Healthy Christians are people of gratitude and generosity. That is a clear biblical truth that has been lived out across the years in church history. If the gospel has not penetrated a person’s heart to the point that they are profoundly grateful, then a key ingredient in salvation is missing.

Zacchaeus is more than the subject of a cute children’s song; he is the personification of what happens when Jesus takes up residence in one’s heart. Old self-centered habits are replaced with a generous spirit whose gratitude is manifest in visible and life-changing ways.

Every November, Thanksgiving serves to remind us that we have the ability to live out a grateful and generous lifestyle year-round. Many of us come away from the Thanksgiving experience determined to be more thankful and more generous in the days ahead.

Too often, that resolve is quickly forgotten in the rush and stress of our hectic lives. Other times, it is overwhelmed by the harsh reality of difficult circumstances in our lives that evoke anything but gratitude from us.

I remember one bewildered church member sharing with me his frustration with the expectation from Scripture to be thankful for all things. He had experienced quite a few heartbreaks and was wondering how God could possibly expect him to maintain a grateful heart in the midst of his travails.

I encouraged him to go back and re-examine the biblical text and see exactly what it said. I suggested he start with 1 Thessalonians 4:16-18: “Rejoice always, pray without ceasing, give thanks in all circumstances, for this is the will of God in Christ Jesus for you.”

Our next conversation centered around the monumental difference between being thankful for all things and being thankful in all things. Somewhere along the line, he said, he had been led to believe that the proper Christian response to difficulties in life was an extra measure of gratitude for the obstacle placed in one’s path.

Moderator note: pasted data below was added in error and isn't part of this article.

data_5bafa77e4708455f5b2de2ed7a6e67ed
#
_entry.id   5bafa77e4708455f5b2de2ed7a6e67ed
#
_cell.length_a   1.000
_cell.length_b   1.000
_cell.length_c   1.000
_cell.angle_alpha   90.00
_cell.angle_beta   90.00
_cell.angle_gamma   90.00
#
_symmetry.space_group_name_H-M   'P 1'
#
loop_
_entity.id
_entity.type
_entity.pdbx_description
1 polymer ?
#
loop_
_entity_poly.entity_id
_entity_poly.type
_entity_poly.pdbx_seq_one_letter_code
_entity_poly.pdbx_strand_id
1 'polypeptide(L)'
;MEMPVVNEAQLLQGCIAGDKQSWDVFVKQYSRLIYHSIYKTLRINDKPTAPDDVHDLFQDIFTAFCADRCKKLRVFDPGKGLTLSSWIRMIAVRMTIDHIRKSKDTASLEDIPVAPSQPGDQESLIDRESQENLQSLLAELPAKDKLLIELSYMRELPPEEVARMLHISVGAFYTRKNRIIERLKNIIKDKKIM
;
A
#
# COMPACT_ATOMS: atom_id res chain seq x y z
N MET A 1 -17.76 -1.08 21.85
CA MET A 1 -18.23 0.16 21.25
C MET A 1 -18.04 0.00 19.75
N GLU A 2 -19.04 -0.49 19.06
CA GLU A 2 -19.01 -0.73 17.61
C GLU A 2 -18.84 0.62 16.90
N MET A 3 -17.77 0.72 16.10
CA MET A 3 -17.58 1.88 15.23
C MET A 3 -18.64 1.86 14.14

As he recounted, such an attitude was proving impossible to hold. Instead, as the Scripture clearly suggested, our gratitude is in the midst of whatever life brings, but may not necessarily be for the event itself. It was a breakthrough insight for him. Years later, he continues to remind me of the day he learned to be grateful in, not for, all things in his life experience.

Such insight may well be the secret to maintaining a thankful heart beyond the holiday devoted to giving thanks. An attitude of gratitude that focuses on the provisions and goodness of God, even in the midst of hardship, is what Scripture teaches. A deep trust that God is at work in all things for good can inspire us to remain grateful in the midst of economic downturns, tragedies, illnesses and even in the face of death.

Congregations can cultivate such a healthy, mature faith by telling the stories over and over of how God provides what we need when we need it. Your story of God’s providence in your life encourages me to believe that such a thing might actually happen to me.

We can remind one another that with God, there is always enough of everything. Abundance, not scarcity, is God’s trademark. Much like the fish and the loaves, he supplies what we need in ways that mystify and inspire us.

I am increasingly convinced that whenever I find a church or person doing great things for the kingdom, there is inevitably an underlying spirit of gratitude and generosity to be found.

I hope you will be that kind of person in the year to come. I hope you are part of such a group of people. If not, why not be the one who turns the tide toward these foundational spiritual traits?

Bill Wilson is president of the Center for Congregational Health in Winston-Salem, N.C.

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